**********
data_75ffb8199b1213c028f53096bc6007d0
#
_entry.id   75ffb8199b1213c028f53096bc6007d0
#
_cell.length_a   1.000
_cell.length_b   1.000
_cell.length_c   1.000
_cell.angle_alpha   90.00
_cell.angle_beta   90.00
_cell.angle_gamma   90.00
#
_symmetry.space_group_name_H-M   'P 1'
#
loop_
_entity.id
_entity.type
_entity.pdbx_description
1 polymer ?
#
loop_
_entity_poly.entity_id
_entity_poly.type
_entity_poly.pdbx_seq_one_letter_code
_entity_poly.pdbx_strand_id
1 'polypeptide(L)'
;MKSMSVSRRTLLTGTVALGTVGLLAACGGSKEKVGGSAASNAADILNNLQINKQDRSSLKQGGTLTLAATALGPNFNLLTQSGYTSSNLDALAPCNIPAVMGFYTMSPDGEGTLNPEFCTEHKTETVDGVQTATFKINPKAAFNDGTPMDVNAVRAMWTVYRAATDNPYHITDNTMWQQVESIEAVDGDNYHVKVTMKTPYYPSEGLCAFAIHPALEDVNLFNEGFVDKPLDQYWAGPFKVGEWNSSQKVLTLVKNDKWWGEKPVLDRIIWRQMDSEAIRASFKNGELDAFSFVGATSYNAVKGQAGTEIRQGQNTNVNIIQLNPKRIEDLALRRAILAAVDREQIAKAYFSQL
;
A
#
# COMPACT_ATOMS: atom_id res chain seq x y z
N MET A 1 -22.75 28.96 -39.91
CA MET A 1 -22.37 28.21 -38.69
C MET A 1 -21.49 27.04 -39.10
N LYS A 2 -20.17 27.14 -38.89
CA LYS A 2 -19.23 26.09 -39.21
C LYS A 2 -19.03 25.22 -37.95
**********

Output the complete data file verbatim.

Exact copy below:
data_75ffb8199b1213c028f53096bc6007d0
#
_entry.id   75ffb8199b1213c028f53096bc6007d0
#
_cell.length_a   1.000
_cell.length_b   1.000
_cell.length_c   1.000
_cell.angle_alpha   90.00
_cell.angle_beta   90.00
_cell.angle_gamma   90.00
#
_symmetry.space_group_name_H-M   'P 1'
#
loop_
_entity.id
_entity.type
_entity.pdbx_description
1 polymer ?
#
loop_
_entity_poly.entity_id
_entity_poly.type
_entity_poly.pdbx_seq_one_letter_code
_entity_poly.pdbx_strand_id
1 'polypeptide(L)'
;MKSMSVSRRTLLTGTVALGTVGLLAACGGSKEKVGGSAASNAADILNNLQINKQDRSSLKQGGTLTLAATALGPNFNLLTQSGYTSSNLDALAPCNIPAVMGFYTMSPDGEGTLNPEFCTEHKTETVDGVQTATFKINPKAAFNDGTPMDVNAVRAMWTVYRAATDNPYHITDNTMWQQVESIEAVDGDNYHVKVTMKTPYYPSEGLCAFAIHPALEDVNLFNEGFVDKPLDQYWAGPFKVGEWNSSQKVLTLVKNDKWWGEKPVLDRIIWRQMDSEAIRASFKNGELDAFSFVGATSYNAVKGQAGTEIRQGQNTNVNIIQLNPKRIEDLALRRAILAAVDREQIAKAYFSQL
;
A
#
# COMPACT_ATOMS: atom_id res chain seq x y z
N MET A 1 -22.75 28.96 -39.91
CA MET A 1 -22.37 28.21 -38.69
C MET A 1 -21.49 27.04 -39.10
N LYS A 2 -20.17 27.14 -38.89
CA LYS A 2 -19.23 26.09 -39.21
C LYS A 2 -19.03 25.22 -37.95